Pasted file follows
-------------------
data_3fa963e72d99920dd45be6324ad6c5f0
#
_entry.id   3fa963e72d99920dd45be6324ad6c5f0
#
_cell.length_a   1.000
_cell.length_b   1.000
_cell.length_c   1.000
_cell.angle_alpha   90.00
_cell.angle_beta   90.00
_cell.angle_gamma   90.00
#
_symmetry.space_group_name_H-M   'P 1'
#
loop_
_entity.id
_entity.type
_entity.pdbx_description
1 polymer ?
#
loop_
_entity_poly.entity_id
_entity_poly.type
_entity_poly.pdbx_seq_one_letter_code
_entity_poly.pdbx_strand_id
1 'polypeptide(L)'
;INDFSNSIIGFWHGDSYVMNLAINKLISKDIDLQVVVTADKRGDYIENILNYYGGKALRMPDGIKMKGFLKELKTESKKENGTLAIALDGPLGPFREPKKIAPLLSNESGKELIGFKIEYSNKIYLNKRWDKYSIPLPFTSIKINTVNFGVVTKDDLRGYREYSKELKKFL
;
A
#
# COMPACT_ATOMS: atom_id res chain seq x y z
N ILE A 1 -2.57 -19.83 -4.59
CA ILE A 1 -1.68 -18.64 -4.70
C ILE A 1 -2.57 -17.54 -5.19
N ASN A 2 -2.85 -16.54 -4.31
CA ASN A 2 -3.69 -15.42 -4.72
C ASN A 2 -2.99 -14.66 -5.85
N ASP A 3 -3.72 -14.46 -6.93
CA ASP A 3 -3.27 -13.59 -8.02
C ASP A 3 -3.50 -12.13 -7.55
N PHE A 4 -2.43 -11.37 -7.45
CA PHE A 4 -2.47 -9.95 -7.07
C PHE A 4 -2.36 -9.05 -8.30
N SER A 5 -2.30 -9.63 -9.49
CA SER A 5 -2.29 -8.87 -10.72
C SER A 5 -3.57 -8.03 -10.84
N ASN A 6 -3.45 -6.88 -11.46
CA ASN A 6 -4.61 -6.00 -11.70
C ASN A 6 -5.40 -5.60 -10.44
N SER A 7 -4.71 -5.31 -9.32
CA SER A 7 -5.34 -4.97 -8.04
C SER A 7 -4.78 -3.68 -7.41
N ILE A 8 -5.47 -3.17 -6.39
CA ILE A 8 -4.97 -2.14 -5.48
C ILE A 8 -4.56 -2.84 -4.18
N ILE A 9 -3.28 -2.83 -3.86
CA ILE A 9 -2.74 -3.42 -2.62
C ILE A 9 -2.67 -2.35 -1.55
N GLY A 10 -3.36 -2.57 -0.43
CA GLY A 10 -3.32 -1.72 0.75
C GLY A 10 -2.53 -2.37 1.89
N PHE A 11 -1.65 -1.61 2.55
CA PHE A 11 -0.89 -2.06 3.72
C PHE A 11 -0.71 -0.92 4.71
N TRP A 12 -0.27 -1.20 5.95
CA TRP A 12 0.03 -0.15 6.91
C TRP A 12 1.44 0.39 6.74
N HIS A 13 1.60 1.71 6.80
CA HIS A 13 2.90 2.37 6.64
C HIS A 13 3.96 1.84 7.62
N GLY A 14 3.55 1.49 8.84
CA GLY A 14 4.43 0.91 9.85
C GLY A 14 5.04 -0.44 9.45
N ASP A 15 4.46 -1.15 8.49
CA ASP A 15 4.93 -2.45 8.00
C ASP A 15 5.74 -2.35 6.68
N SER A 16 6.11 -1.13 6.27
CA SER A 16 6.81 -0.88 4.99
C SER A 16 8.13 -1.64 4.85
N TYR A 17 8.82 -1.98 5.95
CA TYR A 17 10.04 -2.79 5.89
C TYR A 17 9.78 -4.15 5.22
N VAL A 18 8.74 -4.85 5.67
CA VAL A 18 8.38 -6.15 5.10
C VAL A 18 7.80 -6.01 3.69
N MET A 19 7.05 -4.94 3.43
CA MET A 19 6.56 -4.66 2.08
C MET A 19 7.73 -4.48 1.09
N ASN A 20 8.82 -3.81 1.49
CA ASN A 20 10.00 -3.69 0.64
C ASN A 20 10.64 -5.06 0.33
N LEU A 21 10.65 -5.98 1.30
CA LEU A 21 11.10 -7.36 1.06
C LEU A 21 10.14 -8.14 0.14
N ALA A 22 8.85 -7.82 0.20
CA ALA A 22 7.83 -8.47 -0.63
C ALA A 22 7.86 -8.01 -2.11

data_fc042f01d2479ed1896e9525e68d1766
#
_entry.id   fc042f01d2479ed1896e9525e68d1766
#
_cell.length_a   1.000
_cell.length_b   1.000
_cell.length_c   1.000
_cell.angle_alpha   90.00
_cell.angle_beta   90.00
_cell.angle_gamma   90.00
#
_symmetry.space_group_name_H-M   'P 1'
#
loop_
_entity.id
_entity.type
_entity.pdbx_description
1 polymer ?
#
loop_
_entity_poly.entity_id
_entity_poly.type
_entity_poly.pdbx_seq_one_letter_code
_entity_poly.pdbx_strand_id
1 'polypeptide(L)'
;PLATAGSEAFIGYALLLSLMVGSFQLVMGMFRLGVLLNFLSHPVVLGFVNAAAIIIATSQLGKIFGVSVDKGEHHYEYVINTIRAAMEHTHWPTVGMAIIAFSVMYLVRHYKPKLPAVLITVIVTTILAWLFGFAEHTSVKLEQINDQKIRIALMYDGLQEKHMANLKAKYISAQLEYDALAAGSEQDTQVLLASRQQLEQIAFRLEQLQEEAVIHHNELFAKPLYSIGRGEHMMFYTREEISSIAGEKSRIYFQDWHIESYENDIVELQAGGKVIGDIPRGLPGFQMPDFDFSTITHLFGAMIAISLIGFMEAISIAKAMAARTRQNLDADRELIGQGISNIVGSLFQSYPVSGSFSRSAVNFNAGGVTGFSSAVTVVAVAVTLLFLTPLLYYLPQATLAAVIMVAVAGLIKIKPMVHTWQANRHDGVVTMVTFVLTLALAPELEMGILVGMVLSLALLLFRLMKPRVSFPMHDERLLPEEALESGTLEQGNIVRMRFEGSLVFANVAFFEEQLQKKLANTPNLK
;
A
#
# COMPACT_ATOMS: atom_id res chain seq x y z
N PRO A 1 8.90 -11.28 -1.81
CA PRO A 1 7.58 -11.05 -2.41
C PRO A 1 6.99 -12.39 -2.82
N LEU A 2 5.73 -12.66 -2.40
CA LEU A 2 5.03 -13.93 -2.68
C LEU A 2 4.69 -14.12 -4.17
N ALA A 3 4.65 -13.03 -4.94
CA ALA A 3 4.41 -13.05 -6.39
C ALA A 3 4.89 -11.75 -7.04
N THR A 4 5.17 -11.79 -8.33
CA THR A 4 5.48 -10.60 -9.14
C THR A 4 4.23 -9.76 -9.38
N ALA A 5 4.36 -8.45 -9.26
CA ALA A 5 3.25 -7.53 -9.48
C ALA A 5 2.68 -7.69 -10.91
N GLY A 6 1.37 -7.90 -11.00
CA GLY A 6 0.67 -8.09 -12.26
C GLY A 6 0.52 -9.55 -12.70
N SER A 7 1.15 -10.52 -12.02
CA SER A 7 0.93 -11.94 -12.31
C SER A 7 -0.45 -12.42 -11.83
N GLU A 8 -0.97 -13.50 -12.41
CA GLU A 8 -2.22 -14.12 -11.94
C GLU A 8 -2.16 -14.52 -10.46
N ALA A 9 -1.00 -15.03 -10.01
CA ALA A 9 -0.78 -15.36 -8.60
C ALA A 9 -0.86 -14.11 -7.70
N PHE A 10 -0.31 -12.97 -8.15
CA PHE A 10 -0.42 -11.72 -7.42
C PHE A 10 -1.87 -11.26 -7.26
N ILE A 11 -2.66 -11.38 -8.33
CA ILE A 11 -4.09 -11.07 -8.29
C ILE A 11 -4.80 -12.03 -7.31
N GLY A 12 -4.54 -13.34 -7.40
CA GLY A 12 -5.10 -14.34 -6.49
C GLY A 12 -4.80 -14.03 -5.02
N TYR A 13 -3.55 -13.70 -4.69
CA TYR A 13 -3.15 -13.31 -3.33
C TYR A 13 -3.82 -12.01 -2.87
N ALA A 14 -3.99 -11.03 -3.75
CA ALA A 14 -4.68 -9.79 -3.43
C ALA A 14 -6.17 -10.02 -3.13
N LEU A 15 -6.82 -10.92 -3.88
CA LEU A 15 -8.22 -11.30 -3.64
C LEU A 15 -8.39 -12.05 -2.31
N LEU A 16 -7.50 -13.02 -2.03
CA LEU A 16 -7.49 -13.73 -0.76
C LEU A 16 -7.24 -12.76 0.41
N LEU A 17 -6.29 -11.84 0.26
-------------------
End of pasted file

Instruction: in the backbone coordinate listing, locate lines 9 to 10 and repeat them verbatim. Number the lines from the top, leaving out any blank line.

_cell.angle_beta   90.00
_cell.angle_gamma   90.00